Right to Education Initiative, together with civil society groups in Kenya, Uganda, and Liberia, supported a letter sent by Global Justice Now to UK's International Development Secretary Penny Mordaunt to halt funding for Bridge International Academies. Bridge runs over 500 private schools in India, Kenya, Liberia, Nigeria, and Uganda which have been criticised for their poor teaching methods including the use of invariable, scripted lessons to be read out from tablets.
Anti-poverty campaigners have said the UK’s continued funding of a controversial chain of private schools in Africa is a sign of the fundamental flaws in its new approach to international aid. It comes a week after the Prime Minister signalled a major shift in that strategy during a trade delegation to South Africa, Kenya and Nigeria, based around greater private sector involvement in UK aid spending. The UK has funded BIA with over £20 million in direct and indirect funding.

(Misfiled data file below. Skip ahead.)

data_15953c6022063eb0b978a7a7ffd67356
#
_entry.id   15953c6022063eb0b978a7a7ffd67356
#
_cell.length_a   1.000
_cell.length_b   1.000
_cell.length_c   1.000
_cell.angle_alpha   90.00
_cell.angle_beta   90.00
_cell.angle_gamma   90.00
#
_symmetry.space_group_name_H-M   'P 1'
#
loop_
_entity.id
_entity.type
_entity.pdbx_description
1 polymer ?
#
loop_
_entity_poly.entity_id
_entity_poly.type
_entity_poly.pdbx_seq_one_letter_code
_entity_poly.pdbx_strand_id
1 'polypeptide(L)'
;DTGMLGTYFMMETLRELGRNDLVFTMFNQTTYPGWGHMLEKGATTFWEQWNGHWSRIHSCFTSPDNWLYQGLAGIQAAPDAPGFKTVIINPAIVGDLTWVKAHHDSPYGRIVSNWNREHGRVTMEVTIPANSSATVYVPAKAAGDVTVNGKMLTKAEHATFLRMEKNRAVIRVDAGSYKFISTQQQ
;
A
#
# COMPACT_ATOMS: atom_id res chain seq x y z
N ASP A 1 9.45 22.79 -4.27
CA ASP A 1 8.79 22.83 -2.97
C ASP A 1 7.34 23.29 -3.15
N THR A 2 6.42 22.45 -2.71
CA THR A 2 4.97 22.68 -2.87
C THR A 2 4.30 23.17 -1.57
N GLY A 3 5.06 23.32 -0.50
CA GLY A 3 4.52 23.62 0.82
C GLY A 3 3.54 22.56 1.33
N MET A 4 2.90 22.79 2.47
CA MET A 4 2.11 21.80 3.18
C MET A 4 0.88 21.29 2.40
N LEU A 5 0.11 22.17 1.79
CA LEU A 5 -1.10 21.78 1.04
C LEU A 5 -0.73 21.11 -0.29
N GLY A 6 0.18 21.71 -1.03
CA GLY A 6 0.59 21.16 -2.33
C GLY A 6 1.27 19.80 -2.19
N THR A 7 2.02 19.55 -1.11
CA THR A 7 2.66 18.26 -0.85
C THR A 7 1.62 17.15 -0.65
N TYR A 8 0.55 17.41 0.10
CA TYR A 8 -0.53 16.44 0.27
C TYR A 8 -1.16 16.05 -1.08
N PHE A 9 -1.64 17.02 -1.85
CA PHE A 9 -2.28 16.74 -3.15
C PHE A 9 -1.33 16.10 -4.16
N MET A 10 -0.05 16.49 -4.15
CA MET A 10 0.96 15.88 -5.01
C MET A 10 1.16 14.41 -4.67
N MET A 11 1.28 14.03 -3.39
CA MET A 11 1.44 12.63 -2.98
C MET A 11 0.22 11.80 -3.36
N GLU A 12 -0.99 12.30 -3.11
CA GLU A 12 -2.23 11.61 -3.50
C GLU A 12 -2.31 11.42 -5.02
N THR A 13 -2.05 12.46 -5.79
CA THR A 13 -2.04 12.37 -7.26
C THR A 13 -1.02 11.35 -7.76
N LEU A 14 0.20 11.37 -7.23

The letter is supported by Global Initiative for Economic, Social & Cultural Rights; East African Centre for Human Rights; Initiative for Social and Economic Rights; and Coalition for Transparency and Accountability in Education, as well as the National Education Union in the UK,
The letter recounts a series of failings by Bridge documented by several NGOs, including Right to Education Initiative, independent observers and media reports, as well as by governments since 2015, which include:
- Independent research showing BIA’s fees and practices exclude the poor and marginalised
- Repeatedly failing to respect the rule of law, including minimum education standards, over several years
- Poor labour conditions
- Reported concerns about freedom expression and lack of transparency
- Absence of valid evidence of Bridge’s positive impact
- Negative impacts on education quality, equity and social segregation and stratification
For more information on privatisation of education and RTE's advocacy work regarding Bridge, please visit our thematic page here.
Photo: Theresa May visit to Kenya, August 2018. Credit: Number 10